triumpher, n.
/truy"euhmf, -umf/, n.
1. the act, fact, or condition of being victorious or triumphant; victory; conquest.
2. a significant success or noteworthy achievement; instance or occasion of victory.
3. exultation resulting from victory; joy over success.
4. Rom. Hist. the ceremonial entrance into Rome of a victorious commander with his army, spoils of war, and captives, authorized by the senate in honor of an important military or naval victory. Cf. ovation (def. 2).
5. a public pageant, spectacle, or the like.
6. to gain a victory; be victorious; win.
7. to gain mastery; prevail: to triumph over fear.
8. to be successful; achieve success.
9. to exult over victory; rejoice over success.
10. to be elated or glad; rejoice proudly; glory.
11. to celebrate a triumph, as a victorious Roman commander.
12. to conquer; triumph over.
[bef. 900; ME triumphe (n.), OE triumpha < L triump(h)us, perh. < Etruscan < Gk thríambos hymn to Dionysus]
Syn. 1. success. See victory. 3. jubilation, celebration. 6. succeed.
Ant. 1. defeat, loss.

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Ancient Roman ritual procession honouring a general who had won a major battle and killed at least 5,000 of the enemy.

Senators and magistrates were followed by sacrificial animals, captured loot, and captives in chains. The general, in a purple-and-gold tunic, rode in a chariot, holding a laurel branch in his right hand and an ivory sceptre in his left, while a slave held a golden crown over his head. Lastly came the soldiers, who sang songs. Under the empire only the emperor and members of his family celebrated triumphs.

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▪ ancient Roman honour
Latin  triumphus  

      a ritual procession that was the highest honour bestowed upon a victorious general in the ancient Roman Republic; it was the summit of a Roman aristocrat's career. Triumphs were granted and paid for by the Senate and enacted in the city of Rome. The word probably came from the Greek thriambos, the name of a procession honouring the god Bacchus. To triumph in republican times a man was required to have been a magistrate cum imperio (holding supreme and independent command) who had won a major land or sea battle in the region considered his province, killing at least 5,000 of the enemy and ending the war. The ceremony began with a solemn procession from the Triumphal Gate in the Campus Martius to the Temple of Jupiter on the Capitol, passing through the forum and the Via Sacra (“Sacred Way”) along streets adorned with garlands and lined with people shouting, “Io triumphe.”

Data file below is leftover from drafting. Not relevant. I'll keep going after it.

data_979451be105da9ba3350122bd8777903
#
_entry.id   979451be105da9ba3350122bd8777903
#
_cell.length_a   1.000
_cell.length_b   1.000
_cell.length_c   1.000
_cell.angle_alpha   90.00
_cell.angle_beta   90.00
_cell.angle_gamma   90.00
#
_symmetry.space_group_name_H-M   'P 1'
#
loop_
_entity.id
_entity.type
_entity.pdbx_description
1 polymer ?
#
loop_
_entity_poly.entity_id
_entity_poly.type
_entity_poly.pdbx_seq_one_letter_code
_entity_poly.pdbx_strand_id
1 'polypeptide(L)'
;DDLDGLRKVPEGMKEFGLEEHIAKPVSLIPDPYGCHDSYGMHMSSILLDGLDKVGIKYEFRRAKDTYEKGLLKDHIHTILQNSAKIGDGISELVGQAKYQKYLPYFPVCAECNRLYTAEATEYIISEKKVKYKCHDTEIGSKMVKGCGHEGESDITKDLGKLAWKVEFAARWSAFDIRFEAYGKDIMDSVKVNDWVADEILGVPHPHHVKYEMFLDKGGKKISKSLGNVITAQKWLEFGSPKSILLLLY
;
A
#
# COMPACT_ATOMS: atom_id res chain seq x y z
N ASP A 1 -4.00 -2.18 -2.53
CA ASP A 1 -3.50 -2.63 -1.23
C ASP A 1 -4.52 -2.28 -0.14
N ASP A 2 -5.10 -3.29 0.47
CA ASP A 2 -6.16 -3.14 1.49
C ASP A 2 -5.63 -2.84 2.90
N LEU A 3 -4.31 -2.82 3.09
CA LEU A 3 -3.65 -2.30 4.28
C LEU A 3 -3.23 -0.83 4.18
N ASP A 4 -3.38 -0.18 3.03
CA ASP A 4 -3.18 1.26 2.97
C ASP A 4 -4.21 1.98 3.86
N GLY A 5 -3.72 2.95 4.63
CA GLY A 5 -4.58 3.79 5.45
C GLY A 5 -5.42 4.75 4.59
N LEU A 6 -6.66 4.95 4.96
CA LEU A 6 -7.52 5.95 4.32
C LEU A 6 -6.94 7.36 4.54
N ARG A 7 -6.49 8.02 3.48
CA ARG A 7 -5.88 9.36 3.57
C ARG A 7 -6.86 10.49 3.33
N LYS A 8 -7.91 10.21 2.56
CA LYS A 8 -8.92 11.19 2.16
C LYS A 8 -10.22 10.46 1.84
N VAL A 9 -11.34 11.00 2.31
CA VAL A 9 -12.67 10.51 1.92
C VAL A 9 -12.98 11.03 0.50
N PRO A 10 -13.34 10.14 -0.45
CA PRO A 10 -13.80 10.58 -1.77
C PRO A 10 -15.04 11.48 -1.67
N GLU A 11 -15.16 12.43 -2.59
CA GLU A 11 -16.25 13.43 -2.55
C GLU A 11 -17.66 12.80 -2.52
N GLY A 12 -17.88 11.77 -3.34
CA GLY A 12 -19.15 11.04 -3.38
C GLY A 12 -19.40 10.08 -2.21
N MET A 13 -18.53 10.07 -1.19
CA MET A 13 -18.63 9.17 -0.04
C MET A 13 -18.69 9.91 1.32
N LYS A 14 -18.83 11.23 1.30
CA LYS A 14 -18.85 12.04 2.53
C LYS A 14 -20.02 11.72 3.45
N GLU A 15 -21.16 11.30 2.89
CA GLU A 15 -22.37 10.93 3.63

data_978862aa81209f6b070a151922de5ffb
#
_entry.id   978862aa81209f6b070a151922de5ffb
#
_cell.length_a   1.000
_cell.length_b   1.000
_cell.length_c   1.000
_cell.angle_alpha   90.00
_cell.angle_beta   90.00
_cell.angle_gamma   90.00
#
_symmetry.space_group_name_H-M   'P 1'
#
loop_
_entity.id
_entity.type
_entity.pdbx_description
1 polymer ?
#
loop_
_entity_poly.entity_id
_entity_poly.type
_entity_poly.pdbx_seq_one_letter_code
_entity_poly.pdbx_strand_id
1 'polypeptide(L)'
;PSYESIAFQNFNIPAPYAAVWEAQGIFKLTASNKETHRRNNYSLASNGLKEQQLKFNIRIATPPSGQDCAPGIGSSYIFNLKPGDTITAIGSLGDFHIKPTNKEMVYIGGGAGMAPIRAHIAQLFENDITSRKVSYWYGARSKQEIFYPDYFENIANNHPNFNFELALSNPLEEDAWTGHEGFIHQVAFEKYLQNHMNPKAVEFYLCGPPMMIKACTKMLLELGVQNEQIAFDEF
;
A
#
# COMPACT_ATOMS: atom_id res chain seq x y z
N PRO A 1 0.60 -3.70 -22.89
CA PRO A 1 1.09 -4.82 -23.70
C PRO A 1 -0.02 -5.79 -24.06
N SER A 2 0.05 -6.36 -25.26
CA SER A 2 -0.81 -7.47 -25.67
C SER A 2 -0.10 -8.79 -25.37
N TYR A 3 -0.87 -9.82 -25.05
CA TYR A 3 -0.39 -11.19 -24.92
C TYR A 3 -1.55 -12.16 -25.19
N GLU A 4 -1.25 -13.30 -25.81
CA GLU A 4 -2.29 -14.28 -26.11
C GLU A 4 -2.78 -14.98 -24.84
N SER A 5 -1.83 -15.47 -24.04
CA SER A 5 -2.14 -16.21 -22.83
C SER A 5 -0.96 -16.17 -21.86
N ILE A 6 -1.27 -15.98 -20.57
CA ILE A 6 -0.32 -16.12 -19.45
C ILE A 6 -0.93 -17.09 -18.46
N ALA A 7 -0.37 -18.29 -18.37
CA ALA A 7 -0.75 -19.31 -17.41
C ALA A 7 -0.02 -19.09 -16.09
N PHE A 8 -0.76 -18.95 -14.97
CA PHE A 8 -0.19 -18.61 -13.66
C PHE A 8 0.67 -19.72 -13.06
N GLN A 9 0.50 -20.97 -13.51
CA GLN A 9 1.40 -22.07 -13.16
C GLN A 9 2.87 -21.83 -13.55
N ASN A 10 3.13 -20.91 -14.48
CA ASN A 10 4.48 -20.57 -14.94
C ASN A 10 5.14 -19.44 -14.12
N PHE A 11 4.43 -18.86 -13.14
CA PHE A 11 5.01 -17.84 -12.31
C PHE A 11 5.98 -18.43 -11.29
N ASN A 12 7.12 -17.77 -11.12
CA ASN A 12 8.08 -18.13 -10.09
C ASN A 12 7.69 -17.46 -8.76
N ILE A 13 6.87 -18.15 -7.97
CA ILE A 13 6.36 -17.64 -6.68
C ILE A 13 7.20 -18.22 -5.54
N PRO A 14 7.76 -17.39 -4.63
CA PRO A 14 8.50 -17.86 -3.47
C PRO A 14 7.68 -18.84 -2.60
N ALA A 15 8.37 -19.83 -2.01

The magistrates and members of the Senate came first in the processions followed by musicians, the sacrificial animals, the spoils of war, and the captured prisoners in chains. Riding in a chariot festooned with laurel, the victorious general (triumphator) wore the royal purple and gold tunic and toga, holding a laurel branch in his right hand and an ivory sceptre in his left. A slave held a golden crown over the general's head while repeatedly reminding him in the midst of his glory that he was a mortal man. The general's soldiers marched last, singing whatever they liked, which included ribaldry and scandal against their commander, probably as a way to avert the evil eye from him. On reaching the Capitoline temple the general presented his laurel, along with thank-offerings, to the image of Jupiter. The prisoners were usually slain, and the ceremony concluded with a feast for the magistrates and Senate.

      A general who did not earn a triumph might be granted an ovatio, in which he walked or rode on horseback, wearing the purple-bordered toga of an ordinary magistrate and a wreath of myrtle.

      In the last century of the Roman Republic the rules were sometimes bent. Pompey celebrated two triumphs without having held a regular magistracy, and Julius Caesar allowed two of his subordinates to triumph. Under the empire only the emperors or members of their families celebrated triumphs, because the generals commanded under their auspices as lieutenants (legati); the only honour the generals received was the right of wearing triumphal costume (ornamenta triumphalia) on festivals, and even these were cheapened and lost their military connections. There were still triumphs of Christian emperors (e.g., Honorius in 403), and the theme was revived in new and spectacular forms in Renaissance art.

also called  trump 

      16th-century card game ancestral to whist. In triomphe, the French variety known to English contemporaries as French ruff, each player received five cards, a trump was turned, and the aim was to win three or more tricks. From this derived écarté and five-card loo. In the English game (referred to by William Shakespeare (Shakespeare, William) in Antony and Cleopatra), each player received 12 cards, 4 went facedown as a widow, and the topmost of them was turned over for trump. Whoever held the trump ace could take the widow in exchange for any four discards, a process called ruffing. Later, bonuses were added for holding any of the top four trumps. This variety was called slamm or ruff and honours, which was subsequently transmogrified into whisk and swabbers (a complicated play on words), whence derived whisk and ultimately whist.

David Parlett

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Universalium. 2010.

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